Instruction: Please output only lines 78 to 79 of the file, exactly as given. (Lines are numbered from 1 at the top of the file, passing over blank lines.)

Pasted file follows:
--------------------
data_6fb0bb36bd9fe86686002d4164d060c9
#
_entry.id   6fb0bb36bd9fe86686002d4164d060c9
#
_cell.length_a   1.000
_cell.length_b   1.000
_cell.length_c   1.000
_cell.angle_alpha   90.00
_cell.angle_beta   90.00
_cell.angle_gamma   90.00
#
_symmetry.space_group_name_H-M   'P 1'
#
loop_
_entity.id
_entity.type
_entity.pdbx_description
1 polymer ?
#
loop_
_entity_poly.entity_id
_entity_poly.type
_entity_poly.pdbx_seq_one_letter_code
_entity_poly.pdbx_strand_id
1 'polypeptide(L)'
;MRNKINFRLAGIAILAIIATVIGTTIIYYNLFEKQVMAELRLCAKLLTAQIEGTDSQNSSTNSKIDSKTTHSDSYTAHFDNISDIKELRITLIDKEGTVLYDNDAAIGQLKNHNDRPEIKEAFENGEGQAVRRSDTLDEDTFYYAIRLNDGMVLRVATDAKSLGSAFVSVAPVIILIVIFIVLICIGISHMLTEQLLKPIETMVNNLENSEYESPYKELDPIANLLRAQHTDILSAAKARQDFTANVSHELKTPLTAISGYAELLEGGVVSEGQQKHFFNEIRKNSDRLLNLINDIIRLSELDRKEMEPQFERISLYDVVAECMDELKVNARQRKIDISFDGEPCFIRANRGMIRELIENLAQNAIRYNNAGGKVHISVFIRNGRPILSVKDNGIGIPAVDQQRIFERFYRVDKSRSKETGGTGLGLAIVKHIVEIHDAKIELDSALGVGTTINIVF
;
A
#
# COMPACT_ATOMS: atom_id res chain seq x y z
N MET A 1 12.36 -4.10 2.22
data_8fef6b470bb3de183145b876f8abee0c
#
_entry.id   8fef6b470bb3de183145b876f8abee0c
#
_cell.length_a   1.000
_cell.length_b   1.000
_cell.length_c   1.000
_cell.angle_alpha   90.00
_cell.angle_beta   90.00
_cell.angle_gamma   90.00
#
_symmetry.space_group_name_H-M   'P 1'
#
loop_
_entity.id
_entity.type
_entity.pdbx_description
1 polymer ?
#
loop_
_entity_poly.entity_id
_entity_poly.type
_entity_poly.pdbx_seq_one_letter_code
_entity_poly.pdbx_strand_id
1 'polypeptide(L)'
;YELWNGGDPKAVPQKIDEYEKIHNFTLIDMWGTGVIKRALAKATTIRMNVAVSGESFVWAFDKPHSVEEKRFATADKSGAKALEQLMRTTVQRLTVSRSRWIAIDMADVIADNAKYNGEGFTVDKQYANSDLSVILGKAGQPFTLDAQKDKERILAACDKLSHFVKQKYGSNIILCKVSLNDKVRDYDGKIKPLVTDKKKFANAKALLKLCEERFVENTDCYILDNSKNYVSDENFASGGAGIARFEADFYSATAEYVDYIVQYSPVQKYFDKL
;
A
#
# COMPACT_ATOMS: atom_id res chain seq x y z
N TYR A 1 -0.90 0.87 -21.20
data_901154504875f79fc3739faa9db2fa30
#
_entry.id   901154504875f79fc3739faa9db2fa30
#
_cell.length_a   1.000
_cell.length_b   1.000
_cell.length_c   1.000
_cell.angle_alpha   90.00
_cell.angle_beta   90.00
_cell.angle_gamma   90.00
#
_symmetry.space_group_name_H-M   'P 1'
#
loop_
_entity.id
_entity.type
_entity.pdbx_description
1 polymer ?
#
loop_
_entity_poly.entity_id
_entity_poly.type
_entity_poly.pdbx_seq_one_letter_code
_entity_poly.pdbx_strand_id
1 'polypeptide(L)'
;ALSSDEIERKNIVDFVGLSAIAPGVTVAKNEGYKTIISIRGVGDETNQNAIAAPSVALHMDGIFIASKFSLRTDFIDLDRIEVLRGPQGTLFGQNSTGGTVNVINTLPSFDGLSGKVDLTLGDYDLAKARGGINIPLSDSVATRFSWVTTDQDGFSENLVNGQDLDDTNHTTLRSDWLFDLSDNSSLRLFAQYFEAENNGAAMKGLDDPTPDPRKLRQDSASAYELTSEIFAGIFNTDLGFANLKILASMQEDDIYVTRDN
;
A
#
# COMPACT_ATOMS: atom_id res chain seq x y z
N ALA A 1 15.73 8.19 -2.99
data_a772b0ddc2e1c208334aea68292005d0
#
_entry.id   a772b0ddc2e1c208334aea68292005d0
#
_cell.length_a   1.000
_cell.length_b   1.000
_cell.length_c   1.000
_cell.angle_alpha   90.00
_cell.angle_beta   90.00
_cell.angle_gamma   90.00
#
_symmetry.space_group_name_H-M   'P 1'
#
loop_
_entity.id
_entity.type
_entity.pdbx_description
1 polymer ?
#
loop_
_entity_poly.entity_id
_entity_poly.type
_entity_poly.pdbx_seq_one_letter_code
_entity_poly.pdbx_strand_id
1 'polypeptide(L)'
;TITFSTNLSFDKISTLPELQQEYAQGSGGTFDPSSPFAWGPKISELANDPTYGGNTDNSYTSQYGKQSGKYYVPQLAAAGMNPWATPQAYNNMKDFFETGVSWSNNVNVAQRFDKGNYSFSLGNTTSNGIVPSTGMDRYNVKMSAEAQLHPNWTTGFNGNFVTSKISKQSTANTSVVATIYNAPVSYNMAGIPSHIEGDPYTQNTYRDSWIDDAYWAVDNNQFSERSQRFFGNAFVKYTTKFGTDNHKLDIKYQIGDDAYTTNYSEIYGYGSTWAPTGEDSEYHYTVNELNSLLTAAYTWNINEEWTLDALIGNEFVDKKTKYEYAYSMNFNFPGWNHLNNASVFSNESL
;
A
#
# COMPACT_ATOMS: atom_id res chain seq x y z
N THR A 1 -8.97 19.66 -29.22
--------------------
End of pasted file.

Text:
_entity.type
_entity.pdbx_description